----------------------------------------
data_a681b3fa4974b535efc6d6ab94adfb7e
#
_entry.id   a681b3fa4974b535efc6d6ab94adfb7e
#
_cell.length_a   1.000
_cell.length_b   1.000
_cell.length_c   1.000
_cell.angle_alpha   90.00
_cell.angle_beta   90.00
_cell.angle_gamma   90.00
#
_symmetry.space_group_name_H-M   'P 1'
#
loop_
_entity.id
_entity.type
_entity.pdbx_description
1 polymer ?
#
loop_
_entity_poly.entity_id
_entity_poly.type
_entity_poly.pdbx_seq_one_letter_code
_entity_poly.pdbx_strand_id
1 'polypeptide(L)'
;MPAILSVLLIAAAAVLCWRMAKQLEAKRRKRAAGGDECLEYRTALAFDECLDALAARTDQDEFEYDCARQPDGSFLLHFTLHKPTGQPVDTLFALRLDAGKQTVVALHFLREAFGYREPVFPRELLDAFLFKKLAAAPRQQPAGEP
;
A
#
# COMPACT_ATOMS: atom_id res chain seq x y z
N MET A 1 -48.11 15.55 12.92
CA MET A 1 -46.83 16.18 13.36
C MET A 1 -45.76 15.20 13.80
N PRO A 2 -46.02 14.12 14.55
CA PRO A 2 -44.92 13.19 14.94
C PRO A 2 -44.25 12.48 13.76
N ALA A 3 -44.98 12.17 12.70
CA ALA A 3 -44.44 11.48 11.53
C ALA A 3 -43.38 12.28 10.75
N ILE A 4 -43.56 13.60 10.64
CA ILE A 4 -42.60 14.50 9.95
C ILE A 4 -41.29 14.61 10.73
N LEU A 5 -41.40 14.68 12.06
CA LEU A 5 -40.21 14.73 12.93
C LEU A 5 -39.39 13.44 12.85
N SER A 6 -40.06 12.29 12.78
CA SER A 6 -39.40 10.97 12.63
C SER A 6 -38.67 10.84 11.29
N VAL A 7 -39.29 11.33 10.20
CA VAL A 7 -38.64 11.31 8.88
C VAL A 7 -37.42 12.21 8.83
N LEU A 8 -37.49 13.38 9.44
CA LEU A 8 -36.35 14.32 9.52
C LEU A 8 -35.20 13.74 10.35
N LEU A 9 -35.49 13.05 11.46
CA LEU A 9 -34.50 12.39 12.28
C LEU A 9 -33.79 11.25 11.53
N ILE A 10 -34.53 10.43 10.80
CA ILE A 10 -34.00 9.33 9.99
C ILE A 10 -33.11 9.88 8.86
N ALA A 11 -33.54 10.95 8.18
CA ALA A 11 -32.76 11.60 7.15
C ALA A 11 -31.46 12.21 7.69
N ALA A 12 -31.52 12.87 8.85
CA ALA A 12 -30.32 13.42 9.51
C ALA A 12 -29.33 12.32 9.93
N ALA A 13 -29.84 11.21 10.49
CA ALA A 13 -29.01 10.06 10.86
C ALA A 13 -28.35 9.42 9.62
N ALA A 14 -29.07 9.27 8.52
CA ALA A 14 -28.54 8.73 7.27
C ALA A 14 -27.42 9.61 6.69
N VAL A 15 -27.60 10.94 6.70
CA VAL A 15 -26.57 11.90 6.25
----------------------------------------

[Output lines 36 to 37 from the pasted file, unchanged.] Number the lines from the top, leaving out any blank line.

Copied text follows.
C PRO A 2 -44.25 12.48 13.76
N ALA A 3 -44.98 12.17 12.70